Haha, rambling is always good Oh genetics! That's probably one of the only parts of biology that I find really interesting, it relates to psychology as well. Thank you!
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    (Original post by florence.m)
    Physics and music at Edinburgh. I really liked the city when I went there for open days and I am doing a grade 7 to be able to do music.

    Haha, rambling is always good Oh genetics! That's probably one of the only parts of biology that I find really interesting, it relates to psychology as well. Thank you!
    Ahh, Grade 7 was not fun so good luck there I'm applying to Edinburgh as well so I totally understand what you feel about the city though!

    Hadn't really thought about its psychology links, might've found something to put on my statement now so thank you :lol:
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    (Original post by CastCuraga)
    Ahh, Grade 7 was not fun so good luck there I'm applying to Edinburgh as well so I totally understand what you feel about the city though!

    Hadn't really thought about its psychology links, might've found something to put on my statement now so thank you :lol:
    Thanks! Did you do a grade 7? Well maybe we'll see each other there I guess

    Haha, yeah exactly, I'm great for not thinking in terms of biology :') good luck for your application!
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    (Original post by florence.m)
    Is it better to do a more focused course that will give you an engineering qualification or is it better to do a more general course like physics?
    What are the pros and cons for Glasgow and Edinburgh?
    I can only tell you about the cities, but Glasgow has better facilities and more to do, whereas Edinburgh is more historic. Also bear in mind that Glasgow has a higher crime rate as it's bigger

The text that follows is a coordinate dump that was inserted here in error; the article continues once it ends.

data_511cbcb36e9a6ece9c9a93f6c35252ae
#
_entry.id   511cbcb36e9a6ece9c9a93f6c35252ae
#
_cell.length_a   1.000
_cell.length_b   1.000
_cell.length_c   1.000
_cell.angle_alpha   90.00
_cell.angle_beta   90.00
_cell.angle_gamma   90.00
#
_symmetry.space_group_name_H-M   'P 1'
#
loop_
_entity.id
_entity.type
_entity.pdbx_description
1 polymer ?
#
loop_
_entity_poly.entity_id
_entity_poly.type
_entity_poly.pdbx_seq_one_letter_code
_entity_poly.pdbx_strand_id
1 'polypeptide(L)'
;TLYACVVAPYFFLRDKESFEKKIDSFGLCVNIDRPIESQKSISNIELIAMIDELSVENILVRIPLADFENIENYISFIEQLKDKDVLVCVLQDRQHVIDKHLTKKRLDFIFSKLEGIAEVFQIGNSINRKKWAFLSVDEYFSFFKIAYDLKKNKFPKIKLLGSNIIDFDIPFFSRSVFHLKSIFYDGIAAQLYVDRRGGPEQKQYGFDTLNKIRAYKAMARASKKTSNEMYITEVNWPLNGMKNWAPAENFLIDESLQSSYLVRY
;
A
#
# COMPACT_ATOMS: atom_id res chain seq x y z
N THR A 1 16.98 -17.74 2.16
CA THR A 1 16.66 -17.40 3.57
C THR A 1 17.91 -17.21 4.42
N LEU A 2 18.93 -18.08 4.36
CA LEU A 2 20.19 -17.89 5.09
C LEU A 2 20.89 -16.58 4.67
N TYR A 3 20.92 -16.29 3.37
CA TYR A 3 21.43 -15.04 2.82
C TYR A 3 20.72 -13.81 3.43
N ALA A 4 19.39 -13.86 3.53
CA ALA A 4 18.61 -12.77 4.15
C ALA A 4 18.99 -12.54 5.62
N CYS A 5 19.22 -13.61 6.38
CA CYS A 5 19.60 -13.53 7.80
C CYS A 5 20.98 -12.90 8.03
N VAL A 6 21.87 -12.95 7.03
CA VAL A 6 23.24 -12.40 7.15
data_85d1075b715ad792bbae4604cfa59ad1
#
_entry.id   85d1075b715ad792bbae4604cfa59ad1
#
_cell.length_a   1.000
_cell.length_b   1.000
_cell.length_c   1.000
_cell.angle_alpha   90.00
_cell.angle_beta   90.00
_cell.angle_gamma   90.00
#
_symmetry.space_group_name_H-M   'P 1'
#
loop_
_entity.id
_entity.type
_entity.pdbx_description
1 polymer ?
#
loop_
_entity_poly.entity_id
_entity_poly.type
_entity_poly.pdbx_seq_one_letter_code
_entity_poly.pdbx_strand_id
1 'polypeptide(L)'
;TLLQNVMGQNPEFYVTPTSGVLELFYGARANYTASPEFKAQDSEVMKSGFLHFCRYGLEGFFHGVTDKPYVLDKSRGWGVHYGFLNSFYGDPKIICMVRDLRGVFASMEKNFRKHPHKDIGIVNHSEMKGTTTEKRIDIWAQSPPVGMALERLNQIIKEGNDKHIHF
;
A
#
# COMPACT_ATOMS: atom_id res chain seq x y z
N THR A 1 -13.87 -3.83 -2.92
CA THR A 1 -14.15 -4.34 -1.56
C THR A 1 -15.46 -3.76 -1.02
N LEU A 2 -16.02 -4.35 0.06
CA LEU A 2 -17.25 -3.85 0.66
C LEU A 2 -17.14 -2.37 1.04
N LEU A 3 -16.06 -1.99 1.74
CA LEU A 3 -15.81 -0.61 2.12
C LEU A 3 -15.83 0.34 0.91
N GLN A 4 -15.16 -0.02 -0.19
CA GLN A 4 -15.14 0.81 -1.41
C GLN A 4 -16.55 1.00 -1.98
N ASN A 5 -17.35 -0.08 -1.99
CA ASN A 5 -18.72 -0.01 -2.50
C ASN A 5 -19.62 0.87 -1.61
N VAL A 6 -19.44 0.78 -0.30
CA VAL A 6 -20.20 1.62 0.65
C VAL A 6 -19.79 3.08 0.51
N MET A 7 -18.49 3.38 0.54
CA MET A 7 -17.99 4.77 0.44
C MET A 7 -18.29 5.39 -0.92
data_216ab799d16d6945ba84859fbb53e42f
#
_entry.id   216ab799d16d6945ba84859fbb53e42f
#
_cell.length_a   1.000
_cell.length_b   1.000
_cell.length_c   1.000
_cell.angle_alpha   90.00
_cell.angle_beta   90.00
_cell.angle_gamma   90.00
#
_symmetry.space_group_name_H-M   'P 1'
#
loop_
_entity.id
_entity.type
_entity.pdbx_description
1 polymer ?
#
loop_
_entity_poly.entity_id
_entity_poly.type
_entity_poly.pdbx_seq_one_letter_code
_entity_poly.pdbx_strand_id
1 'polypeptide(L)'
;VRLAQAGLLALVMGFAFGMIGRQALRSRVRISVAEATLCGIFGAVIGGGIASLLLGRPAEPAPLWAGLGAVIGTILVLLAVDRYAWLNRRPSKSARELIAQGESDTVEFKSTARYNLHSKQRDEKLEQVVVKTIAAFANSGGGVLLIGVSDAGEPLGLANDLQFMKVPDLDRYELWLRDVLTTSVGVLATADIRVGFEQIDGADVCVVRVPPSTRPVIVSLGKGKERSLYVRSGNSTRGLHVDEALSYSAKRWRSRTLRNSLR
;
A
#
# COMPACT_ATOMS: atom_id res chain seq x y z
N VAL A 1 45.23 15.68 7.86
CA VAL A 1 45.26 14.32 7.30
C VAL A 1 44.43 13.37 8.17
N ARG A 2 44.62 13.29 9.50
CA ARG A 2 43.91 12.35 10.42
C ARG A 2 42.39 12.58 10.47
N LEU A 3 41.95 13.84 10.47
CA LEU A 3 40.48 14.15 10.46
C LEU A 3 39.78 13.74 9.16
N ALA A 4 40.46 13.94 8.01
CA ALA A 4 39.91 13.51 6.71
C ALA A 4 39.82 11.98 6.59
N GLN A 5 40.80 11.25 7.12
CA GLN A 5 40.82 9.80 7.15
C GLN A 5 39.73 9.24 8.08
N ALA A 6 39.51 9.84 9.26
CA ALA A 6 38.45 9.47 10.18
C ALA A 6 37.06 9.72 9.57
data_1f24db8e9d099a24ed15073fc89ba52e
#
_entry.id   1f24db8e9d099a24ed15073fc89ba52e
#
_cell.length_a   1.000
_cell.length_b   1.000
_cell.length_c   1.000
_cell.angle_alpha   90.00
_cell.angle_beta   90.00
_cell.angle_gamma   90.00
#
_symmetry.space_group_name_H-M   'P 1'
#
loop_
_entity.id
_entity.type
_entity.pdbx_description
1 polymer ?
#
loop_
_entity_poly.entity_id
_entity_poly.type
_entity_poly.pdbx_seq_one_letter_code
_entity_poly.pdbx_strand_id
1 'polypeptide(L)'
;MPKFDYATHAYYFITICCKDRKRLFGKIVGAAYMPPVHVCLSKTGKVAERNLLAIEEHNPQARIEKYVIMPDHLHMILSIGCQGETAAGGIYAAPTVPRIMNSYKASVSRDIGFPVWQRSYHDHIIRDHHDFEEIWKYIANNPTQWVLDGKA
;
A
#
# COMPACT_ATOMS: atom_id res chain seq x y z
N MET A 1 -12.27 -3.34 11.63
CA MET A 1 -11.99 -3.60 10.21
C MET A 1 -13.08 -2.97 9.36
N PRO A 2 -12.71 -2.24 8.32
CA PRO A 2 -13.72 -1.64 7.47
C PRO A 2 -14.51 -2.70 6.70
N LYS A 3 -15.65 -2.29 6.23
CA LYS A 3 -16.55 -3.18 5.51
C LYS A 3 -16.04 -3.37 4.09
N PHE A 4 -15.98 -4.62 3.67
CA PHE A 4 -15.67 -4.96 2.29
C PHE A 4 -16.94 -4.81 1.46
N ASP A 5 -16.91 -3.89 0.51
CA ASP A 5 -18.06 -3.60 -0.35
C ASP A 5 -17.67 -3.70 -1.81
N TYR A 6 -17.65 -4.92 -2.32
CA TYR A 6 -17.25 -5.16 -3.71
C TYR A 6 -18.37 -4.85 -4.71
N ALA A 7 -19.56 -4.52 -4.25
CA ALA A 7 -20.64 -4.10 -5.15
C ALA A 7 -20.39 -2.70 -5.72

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    (Original post by florence.m)
    Thanks! Did you do a grade 7? Well maybe we'll see each other there I guess

    Haha, yeah exactly, I'm great for not thinking in terms of biology :' good luck for your application!
    I did up to Grade 8 for harp many years ago! And possibly then, best of luck with yours too!
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    (Original post by florence.m)
    I don't know, I have a general interest in physics and music and found a few courses involving both. I don't specifically know what I want to do as a job and I wouldn't mind being an engineer but I don't know if that might be restrictive to my options.

    Sorry that I haven't got a clear answer, otherwise I wouldn't struggle choosing.
    If you have a general interest in physics, physics is a good degree to take overall, leaves plenty of options open.

    Engineering also leaves plenty of options open, although most people choose it with a view to becoming an engineer.

    It's actually pretty difficult to move into engineering from physics, as they are quite different fields, although not impossible depending on the position. And this isn't relevant if engineering isn't something you want to pursue anyway.

    Physics is probably more interesting to study from a general interest perspective if you're interested in nature and the universe.
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    (Original post by CastCuraga)
    I did up to Grade 8 for harp many years ago! And possibly then, best of luck with yours too!
    Oh right thanks!
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    (Original post by epicdjyoshi)
    I can only tell you about the cities, but Glasgow has better facilities and more to do, whereas Edinburgh is more historic. Also bear in mind that Glasgow has a higher crime rate as it's bigger
    Yeah I heard quite a lot about the crime rate

    Thanks anyway !
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    (Original post by Smack)
    If you have a general interest in physics, physics is a good degree to take overall, leaves plenty of options open.

    Engineering also leaves plenty of options open, although most people choose it with a view to becoming an engineer.

    It's actually pretty difficult to move into engineering from physics, as they are quite different fields, although not impossible depending on the position. And this isn't relevant if engineering isn't something you want to pursue anyway.

    Physics is probably more interesting to study from a general interest perspective if you're interested in nature and the universe.
    Thanks!
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    (Original post by florence.m)
    Yeah I heard quite a lot about the crime rate

    Thanks anyway !
    No problem! Anything to help!

    Also Glasgow have Curry Valley if you are a big fan of curry